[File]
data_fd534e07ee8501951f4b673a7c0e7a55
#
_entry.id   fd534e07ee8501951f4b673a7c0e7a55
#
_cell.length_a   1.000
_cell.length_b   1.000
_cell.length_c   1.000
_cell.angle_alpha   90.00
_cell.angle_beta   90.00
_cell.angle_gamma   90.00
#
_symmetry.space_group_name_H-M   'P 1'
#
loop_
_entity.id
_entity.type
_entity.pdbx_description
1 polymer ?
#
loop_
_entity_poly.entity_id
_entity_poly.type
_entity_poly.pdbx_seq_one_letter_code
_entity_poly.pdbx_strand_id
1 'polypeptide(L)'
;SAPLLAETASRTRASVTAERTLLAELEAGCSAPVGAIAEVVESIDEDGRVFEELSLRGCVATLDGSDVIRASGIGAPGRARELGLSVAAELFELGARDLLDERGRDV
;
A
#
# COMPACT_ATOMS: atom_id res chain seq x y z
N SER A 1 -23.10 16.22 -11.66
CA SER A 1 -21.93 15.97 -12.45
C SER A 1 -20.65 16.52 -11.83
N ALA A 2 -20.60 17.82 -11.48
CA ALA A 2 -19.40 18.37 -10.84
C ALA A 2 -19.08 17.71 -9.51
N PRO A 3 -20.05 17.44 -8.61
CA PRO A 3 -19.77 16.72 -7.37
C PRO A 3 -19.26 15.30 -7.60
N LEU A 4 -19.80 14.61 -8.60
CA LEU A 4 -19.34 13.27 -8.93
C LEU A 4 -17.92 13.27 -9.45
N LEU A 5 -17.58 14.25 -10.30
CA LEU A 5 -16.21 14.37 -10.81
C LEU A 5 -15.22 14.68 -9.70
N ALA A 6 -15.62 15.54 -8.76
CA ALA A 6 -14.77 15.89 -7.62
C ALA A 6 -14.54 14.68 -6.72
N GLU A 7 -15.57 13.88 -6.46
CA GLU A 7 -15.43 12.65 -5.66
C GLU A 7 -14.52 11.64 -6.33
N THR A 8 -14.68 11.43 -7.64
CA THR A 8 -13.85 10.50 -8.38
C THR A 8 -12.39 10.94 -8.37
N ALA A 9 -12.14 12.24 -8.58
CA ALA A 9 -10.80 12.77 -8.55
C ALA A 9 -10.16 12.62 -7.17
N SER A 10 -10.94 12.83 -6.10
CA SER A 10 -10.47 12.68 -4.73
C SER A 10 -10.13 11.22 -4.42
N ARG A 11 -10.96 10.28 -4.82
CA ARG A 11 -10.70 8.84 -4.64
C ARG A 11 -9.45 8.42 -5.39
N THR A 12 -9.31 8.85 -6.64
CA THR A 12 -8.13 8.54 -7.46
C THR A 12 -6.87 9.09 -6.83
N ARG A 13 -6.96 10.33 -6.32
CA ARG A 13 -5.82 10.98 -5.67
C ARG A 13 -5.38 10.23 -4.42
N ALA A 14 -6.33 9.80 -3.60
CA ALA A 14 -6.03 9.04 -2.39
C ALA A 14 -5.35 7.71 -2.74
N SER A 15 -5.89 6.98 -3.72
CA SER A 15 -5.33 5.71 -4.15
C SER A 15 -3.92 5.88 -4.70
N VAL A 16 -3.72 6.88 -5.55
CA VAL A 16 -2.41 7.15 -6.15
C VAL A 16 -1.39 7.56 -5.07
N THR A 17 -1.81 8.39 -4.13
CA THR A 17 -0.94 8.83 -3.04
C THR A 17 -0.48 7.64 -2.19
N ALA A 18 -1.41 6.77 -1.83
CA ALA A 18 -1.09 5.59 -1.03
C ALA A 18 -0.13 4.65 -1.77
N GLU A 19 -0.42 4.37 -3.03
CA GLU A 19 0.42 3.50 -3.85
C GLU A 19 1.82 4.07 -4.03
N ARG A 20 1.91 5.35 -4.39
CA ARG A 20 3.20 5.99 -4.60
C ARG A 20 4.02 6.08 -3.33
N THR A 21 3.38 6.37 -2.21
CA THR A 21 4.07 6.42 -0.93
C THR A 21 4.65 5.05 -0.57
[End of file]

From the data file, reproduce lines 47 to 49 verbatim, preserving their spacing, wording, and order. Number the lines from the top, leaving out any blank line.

CA ALA A 6 -14.77 15.89 -7.62
C ALA A 6 -14.54 14.68 -6.72
N GLU A 7 -15.57 13.88 -6.46